I don’t post about my children online

Today, I’ve decided to write about something a little different.

I see many people are thrilled to write about their children on social media, whether its updates on facebook, short videos on youtube or blog posts.

I understand the need to share – we are all social creatures. I can understand the pride we have in our own children.

But I am scared and reluctant to go down this road.

Firstly, there is a such a wealth of information we choose to share on these social media channels. We post them so easily and this abundance of data does not disappear. Yes, there is no cost to us to use all these free apps and hosted services but the content is not ours anymore, after a point, is it? 

Perhaps free comes at a price indeed.

Once the data is out there, someone else has it. 5 cents by itself is nothing much but 5 cents in pooled contributions in the billions across the world makes a marked world of difference. And the question is : do you know who is doing what with your data? Will you ever and if you did, could you stop it if you wanted to?

Secondly, the digital world that we are slowly getting accustomed to, is one that is developing perhaps far more rapidly in breadth, depth and application, than we are gaining experience using it.

If that is indeed what I believe is happening, the question we must be brave enough to ask ourselves is whether we know exactly what it is that we are getting ourselves into here? Most of us have grown up in a world with real world identities but the young of today, have to manage both real world and digital identities. As our children face this, are we as parents, equipped to prepare and educate our children about such things?

We are talking about online reputations and identities that have a lifespan that will be almost as long as their real world years — perhaps the majority of which were crafted and built without much of their knowledge or input, by  well-meaning family.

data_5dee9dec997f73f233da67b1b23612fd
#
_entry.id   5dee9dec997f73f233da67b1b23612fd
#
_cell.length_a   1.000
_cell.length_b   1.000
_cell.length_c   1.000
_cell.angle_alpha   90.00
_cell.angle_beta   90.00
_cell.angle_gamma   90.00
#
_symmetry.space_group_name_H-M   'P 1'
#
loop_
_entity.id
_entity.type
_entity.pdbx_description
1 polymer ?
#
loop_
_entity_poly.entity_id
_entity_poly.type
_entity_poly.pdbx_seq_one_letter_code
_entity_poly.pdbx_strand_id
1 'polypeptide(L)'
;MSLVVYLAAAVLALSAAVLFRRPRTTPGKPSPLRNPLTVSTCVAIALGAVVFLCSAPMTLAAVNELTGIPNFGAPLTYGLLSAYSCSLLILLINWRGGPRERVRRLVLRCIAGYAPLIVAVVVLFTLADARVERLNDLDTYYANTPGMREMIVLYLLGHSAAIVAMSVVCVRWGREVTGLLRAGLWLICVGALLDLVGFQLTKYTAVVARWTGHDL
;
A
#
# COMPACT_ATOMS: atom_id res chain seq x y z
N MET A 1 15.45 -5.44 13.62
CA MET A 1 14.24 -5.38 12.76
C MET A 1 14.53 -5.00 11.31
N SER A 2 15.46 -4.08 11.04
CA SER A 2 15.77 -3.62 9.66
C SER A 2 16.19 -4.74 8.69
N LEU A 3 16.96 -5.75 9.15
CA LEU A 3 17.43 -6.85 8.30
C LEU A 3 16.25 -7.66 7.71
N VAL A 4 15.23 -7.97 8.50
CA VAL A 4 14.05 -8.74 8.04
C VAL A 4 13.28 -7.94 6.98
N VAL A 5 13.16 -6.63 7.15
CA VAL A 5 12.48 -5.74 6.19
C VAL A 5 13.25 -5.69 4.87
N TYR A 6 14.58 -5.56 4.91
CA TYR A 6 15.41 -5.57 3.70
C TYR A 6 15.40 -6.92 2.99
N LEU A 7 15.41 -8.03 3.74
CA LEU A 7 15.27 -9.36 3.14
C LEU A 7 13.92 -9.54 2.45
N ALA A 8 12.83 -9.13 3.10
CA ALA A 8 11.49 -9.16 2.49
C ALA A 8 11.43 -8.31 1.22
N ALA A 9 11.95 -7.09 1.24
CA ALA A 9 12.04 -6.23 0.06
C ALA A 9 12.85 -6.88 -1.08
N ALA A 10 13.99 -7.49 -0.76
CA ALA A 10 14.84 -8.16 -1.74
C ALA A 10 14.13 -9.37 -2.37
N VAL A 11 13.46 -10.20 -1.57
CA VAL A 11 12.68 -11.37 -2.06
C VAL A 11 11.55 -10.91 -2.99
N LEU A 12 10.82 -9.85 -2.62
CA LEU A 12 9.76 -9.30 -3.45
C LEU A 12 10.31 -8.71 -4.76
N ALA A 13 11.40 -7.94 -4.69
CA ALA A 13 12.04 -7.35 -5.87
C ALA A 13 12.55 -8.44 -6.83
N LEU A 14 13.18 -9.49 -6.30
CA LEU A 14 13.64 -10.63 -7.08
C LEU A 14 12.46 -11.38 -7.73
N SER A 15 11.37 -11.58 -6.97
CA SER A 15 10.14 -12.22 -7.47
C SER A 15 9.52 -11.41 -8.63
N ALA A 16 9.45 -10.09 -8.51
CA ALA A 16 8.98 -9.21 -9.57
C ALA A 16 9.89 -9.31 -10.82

As Dr Mary Beth deWitt, director of psychology at Dayton Children’s Hospital said, “I would tell parents to look back and think how they would feel if their parents posted about them online for everyone to see and use that as the guideline for what’s appropriate and what isn’t.”

Thirdly, there’s a fair amount of digital crime and its only increasing. Building your child’s profile online, a task that you will chip away slowly and surely over a period of years, will be hard to erase and only serve to increase the chances of your child being open to profiling.

We don’t need to worry  only about children posting information that could be harmful to their safety online – we as adults do that already. I’ve seen enough online to know that people expect others to be good and relay information online far more than they should because they expect the best of people.

I’ve seen people provide resumes with high resolution colour photos, with their full home address, email address, date of birth and cellphone number. Oftentimes, these resumes were posted online at career sites or sent in via a job application service, or worse –  left on a profile page – whether via Facebook or LinkedIn.

What does this mean? In earlier years, application forms and resumes were sent to individuals – ie from one person to the other. In today’s world, we still do that but we also post to all and sundry. This means we are not always sure who is downloading, gleaning and processing this vital and personal information of ours. And these are adults I am referring to here. What do we expect from an eager fourteen year old excited at the prospect of connecting with friends? What choices will she make? What choices are we making for her?

Learn and understand the concept of triangulation so that you understand that data sets are not viewed in isolation. Therefore, you don’t have control of all data sets to say with satisfaction that others do not have enough of the kind of data they need to do harm – should they choose.

But I guess the strongest reason for me to refrain is simply this : I am not my child. I should give them the right to choose for themselves, what they intend to do, with their life, their updates, their pictures, their art. I know that as parents, we too have some rights in respect of these issues. But it is not entirely black/white. And I would prefer to err on the side of caution. I would prefer to give them the choice. These postings are, after all, about them.

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About rowena morais

Media Communications and Editorial Specialist. With my strong professional network of contacts, I help individuals and organisations, particularly those within Human Resource and Technology, strengthen their skill-base and brand through compelling writing, beautiful design, content marketing and publishing. Let's talk.

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